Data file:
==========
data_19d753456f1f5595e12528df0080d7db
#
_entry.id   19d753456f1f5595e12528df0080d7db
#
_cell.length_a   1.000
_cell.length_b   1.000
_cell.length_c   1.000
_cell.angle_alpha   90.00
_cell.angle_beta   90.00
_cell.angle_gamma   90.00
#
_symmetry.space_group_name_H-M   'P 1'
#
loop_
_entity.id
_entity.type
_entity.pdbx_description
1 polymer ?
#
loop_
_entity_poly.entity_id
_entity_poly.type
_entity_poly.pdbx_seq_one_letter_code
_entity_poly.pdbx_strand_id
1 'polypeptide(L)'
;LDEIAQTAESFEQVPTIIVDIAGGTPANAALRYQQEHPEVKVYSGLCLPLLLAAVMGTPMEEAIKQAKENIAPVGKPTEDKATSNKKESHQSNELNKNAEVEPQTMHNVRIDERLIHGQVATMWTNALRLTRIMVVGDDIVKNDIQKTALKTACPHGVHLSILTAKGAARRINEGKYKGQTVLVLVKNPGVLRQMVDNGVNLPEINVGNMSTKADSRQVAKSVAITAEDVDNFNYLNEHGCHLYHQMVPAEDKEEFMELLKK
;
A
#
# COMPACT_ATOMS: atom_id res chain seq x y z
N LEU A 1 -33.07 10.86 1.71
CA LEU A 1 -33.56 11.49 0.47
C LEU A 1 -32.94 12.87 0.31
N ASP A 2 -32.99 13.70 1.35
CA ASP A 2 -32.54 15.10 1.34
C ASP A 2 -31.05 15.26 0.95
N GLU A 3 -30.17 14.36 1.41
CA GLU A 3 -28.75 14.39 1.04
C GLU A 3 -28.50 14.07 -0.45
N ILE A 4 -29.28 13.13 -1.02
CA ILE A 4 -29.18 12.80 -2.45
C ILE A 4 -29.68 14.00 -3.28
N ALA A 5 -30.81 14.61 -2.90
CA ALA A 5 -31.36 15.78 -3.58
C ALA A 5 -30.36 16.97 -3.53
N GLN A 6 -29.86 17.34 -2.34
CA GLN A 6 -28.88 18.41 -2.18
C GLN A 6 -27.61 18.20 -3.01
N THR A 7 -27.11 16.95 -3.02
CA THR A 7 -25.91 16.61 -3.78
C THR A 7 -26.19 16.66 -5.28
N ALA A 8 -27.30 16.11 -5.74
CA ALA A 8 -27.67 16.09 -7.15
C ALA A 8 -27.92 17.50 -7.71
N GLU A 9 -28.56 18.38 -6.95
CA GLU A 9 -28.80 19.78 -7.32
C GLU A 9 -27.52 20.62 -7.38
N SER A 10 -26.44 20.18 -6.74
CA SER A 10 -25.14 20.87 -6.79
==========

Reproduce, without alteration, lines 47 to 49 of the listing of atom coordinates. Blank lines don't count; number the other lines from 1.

CA GLN A 6 -28.88 18.41 -2.18
C GLN A 6 -27.61 18.20 -3.01
N THR A 7 -27.11 16.95 -3.02